Some farmers offering new twists on traditional CSA options | Food | Pittsburgh | Pittsburgh City Paper

Some farmers offering new twists on traditional CSA options

CSAs accepting pre-orders now

Farmers at a CSA fair Saturday
Farmers at a CSA fair Saturday

Elliott Lengel, one of three partners in the Mercer-area Lengel Brothers Farm and Market, is trying something different this year in his Community Supported Agriculture program (CSA): offering the option of pre-ordering bushels of vegetables for canning and freezing. 

"Once people sign up, we'll make up a schedule with them," he says, explaining that as tomatoes, peppers, snap beans, peas and corn hit the right point in the season, he'll put together the bushels they'll need.

Jennifer Montgomery, co-owner of Blackberry Meadows Farm in Natrona Heights, is also offering something new: a Garden Share. Instead of delivering vegetables ripened on the vine throughout the season, members of the Garden Share CSA pick up the organically sown seedlings to plant in their own plot, following the farm's schedule for greens, radishes, beans, carrots, tomatoes, tomatillos, cucumbers, peppers and squash, among others. The CSA members get advice along the way for how to plant and care for the seedlings. 

"It's kind of a system to put ourselves out of business," Montgomery says, "but we figure if we lose a [traditional] CSA customer, we've been a success."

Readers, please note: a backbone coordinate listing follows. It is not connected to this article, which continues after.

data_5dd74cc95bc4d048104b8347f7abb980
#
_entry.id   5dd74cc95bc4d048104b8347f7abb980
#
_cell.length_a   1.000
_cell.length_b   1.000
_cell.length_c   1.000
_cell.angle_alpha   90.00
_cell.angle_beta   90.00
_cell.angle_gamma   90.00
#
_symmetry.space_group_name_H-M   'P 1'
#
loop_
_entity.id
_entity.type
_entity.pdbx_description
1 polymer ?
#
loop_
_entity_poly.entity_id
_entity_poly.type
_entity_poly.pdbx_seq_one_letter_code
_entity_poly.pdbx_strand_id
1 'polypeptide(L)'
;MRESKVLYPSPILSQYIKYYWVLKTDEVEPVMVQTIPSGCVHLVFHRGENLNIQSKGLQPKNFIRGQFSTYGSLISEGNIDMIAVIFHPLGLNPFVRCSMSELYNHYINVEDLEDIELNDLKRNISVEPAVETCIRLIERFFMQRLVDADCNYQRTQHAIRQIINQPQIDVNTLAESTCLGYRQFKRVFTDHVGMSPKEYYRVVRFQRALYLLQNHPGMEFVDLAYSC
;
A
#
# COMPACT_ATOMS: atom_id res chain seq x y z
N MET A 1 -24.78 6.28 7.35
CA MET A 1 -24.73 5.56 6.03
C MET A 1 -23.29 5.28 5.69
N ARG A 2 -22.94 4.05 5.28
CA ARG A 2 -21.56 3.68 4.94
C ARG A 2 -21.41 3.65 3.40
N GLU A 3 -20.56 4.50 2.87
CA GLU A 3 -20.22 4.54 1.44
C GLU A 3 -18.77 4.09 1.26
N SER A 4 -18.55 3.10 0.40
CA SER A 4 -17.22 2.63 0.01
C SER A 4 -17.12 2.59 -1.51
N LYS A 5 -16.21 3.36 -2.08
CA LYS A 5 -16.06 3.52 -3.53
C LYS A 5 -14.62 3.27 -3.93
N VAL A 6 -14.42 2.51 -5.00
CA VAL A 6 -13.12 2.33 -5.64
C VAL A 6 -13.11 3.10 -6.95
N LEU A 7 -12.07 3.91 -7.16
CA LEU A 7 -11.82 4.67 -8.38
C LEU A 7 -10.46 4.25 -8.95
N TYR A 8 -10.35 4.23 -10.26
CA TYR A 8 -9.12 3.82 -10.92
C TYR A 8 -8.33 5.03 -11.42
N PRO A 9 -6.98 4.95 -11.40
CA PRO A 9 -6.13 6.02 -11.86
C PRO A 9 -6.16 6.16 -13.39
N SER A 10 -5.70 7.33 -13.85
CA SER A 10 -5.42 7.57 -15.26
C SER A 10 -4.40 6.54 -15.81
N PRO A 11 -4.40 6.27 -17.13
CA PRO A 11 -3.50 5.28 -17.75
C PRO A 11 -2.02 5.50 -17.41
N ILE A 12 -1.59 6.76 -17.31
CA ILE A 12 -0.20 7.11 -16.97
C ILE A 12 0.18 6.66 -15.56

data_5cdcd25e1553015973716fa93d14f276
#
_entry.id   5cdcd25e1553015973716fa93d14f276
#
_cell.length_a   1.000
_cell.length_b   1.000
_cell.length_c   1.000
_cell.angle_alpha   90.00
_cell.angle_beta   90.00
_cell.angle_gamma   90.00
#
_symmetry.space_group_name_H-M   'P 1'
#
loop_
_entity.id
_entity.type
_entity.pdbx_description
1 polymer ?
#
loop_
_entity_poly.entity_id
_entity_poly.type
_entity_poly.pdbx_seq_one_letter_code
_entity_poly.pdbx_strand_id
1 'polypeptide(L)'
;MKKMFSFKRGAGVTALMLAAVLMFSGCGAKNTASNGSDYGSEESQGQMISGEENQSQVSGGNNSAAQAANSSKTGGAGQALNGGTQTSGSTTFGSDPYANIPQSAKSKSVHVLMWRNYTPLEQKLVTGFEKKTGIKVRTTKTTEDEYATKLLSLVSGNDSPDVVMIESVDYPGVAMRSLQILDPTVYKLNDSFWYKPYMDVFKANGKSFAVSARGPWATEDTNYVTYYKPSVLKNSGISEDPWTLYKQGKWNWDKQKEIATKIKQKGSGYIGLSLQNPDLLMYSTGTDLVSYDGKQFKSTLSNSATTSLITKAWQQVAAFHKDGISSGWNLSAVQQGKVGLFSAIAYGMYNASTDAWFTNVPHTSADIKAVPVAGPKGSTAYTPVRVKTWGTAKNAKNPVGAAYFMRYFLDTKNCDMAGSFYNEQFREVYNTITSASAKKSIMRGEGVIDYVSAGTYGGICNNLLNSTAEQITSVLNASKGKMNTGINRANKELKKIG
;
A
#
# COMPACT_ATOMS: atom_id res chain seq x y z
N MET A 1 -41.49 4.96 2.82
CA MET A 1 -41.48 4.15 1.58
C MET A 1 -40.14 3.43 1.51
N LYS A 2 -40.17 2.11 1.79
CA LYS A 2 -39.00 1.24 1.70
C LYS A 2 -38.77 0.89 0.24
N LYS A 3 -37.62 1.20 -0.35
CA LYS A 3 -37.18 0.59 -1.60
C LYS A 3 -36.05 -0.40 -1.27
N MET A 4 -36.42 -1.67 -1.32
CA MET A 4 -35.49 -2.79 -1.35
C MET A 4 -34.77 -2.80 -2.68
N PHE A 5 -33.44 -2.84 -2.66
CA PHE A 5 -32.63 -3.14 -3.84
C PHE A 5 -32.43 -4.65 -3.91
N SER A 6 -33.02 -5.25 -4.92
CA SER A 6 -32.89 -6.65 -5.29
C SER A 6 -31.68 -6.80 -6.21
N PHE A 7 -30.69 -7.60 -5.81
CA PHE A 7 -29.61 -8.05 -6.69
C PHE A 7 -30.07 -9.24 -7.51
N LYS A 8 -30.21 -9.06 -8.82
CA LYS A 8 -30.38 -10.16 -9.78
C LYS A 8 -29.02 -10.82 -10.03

Lengel's and Montgomery's twists on the typical CSA are attempts to distinguish themselves over the next few weeks, as customers interested in CSAs choose the farms they will subscribe to for the season. Other farmers, meanwhile, are offering the right to visit the farm and pick your own veggies throughout the growing season.

There are more than two dozen CSA options in the wider Pittsburgh area, according to the Pennsylvania Association for Sustainable Agriculture. Many will accept CSA orders for just a short window — deadlines range from mid-April to early May — as they plan and budget for their spring and summer plantings. 

CSAs help farmers and consumers alike, says Martha Matthews of Washington County's Matthews Family Farm. Customers get a "wholesome" food supply throughout the growing season, while also helping the farmers who spent the winter with little cash flowing into their operations. The pre-orders, she says, give the farmers the "money when they need it: at the beginning of the season." 

For a list of local CSA options, visit

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